Can This New York Hotel Beat Airbnb?

Veteran hotelier Ian Schrager positions Public as industry’s answer to the upstart

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NEW YORK—Stroll into Public, a full-service, 367-room hotel that opened this summer on Manhattan’s Lower East Side, and it quickly becomes apparent that certain features are nowhere to be found.

Sure, there is a coffee shop and market on the ground floor, complete with fresh fruit, local gourmet hot dogs and poke bowls. But in the lobby, an escalator ride up from the market, there is no front desk, no concierge, no luggage attendant.

Guests check in via a series of self-service tablets along a wall, where they can find their reservations, create their own room keys and proceed up an elevator to their rooms. If questions arise, they are answered by a handful of roving, jack-of-all-trades staffers known as public advisers.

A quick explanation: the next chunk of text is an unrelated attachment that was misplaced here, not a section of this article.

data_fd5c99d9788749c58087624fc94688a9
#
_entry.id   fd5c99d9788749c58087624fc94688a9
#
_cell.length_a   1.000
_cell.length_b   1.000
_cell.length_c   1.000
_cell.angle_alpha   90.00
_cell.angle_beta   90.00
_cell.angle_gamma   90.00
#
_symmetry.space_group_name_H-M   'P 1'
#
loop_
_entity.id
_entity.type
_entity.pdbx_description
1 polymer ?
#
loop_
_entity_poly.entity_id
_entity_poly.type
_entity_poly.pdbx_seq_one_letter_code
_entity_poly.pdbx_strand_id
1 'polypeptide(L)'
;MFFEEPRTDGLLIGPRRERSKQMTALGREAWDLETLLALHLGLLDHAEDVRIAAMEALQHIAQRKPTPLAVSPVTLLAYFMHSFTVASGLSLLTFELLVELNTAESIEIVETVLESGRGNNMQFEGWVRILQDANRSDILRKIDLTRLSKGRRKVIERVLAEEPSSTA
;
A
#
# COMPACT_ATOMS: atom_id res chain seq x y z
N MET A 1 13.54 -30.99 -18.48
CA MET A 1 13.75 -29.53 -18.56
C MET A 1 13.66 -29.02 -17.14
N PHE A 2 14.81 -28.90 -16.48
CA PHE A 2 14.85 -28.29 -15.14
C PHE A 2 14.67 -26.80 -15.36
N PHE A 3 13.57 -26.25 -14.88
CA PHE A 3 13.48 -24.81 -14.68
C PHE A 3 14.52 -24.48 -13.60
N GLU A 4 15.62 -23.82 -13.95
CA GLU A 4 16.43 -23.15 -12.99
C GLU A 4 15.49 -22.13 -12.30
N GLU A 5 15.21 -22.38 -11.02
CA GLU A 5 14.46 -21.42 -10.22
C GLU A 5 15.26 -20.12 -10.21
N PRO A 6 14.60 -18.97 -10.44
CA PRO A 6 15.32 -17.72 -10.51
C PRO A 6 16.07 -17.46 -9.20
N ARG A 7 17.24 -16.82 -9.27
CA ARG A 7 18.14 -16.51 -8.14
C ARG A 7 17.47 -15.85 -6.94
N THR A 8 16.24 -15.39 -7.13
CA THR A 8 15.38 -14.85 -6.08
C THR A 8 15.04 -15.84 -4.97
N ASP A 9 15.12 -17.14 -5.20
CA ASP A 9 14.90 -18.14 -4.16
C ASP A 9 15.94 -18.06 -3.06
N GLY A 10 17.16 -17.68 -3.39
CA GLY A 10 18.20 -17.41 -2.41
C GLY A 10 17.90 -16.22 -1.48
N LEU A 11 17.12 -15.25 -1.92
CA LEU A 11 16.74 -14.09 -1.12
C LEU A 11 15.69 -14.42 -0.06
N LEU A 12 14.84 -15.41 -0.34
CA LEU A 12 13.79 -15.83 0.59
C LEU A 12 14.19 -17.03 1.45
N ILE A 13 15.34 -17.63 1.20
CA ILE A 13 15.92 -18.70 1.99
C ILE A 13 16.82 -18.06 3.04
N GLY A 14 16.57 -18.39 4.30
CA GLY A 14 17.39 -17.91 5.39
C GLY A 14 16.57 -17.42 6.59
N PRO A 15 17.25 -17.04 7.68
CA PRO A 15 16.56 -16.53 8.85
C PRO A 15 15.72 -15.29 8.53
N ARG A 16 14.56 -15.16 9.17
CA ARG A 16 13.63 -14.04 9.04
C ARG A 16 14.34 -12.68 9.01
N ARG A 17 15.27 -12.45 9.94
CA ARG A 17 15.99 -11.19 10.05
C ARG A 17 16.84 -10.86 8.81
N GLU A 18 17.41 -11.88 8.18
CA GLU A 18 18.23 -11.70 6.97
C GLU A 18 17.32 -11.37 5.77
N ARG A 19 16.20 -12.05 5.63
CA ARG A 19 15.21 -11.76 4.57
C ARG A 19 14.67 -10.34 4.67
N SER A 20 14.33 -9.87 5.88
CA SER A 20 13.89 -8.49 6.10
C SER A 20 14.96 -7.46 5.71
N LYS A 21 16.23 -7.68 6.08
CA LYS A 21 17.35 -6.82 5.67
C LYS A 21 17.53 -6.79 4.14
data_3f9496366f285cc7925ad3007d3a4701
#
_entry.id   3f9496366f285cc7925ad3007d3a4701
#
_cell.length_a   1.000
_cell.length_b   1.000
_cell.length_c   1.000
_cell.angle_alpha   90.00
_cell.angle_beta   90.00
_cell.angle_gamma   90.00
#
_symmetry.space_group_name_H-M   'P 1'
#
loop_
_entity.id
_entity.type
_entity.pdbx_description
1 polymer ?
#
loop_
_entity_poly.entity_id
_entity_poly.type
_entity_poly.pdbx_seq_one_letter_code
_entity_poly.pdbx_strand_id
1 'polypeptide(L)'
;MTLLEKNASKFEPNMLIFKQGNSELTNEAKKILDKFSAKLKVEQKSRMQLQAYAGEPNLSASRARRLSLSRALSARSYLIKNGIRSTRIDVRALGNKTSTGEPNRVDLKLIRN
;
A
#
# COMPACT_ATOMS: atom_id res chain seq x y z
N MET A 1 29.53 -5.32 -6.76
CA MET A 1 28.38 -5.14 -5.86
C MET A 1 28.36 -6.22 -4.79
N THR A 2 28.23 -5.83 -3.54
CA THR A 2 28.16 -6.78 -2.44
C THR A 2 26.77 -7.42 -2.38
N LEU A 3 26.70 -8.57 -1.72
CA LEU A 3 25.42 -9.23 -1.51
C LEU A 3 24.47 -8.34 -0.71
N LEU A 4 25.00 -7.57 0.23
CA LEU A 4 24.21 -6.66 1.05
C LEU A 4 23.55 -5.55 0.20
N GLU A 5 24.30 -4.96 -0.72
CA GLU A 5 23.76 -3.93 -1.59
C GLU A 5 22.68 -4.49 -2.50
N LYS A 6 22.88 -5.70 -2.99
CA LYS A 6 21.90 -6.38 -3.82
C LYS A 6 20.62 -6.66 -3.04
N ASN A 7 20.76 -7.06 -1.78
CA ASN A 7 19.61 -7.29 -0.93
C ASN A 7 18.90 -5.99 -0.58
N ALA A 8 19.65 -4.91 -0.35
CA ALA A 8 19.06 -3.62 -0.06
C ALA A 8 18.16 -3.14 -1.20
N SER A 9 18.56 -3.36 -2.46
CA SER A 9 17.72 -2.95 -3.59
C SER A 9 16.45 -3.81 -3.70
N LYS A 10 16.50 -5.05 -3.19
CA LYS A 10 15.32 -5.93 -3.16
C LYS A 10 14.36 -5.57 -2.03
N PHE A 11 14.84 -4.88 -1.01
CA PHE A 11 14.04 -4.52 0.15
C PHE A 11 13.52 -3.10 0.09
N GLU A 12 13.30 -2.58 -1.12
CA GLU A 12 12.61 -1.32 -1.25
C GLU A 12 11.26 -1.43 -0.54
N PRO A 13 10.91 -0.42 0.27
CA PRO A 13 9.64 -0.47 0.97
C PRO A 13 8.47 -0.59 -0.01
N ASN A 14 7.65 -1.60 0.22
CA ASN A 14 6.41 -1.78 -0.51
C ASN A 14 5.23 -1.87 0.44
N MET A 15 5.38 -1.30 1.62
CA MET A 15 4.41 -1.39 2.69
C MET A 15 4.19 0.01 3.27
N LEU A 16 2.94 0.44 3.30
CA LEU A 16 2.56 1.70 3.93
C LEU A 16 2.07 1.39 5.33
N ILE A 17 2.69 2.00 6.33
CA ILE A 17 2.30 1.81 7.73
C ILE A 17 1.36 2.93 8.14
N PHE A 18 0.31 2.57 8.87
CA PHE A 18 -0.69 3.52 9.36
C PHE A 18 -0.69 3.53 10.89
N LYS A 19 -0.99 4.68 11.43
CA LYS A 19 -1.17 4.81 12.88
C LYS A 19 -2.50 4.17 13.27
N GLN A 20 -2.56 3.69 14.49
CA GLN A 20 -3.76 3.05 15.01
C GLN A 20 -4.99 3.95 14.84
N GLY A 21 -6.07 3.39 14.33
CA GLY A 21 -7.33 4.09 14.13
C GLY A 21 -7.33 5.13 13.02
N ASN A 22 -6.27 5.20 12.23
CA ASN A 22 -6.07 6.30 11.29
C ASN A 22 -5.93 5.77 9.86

These cost-cutting efficiencies are all part of an attempt by Ian Schrager, the veteran hotelier and night-life impresario who owns Public, to fight back against Airbnb Inc. on behalf of the hotel industry, which he believes hasn’t properly assessed the challenge posed by the tech upstart.

An escalator connects the hotel’s lobby with a coffee shop and market on the ground floor.

“Airbnb is a mortal threat to the U.S. hotel industry,” said Mr. Schrager, 71 years old, known for creating nightclubs such as Studio 54 in the 1970s and later the first wave of boutique hotels including the Royalton and Paramount. “The only way you can compete with a strong idea is by having another strong idea.”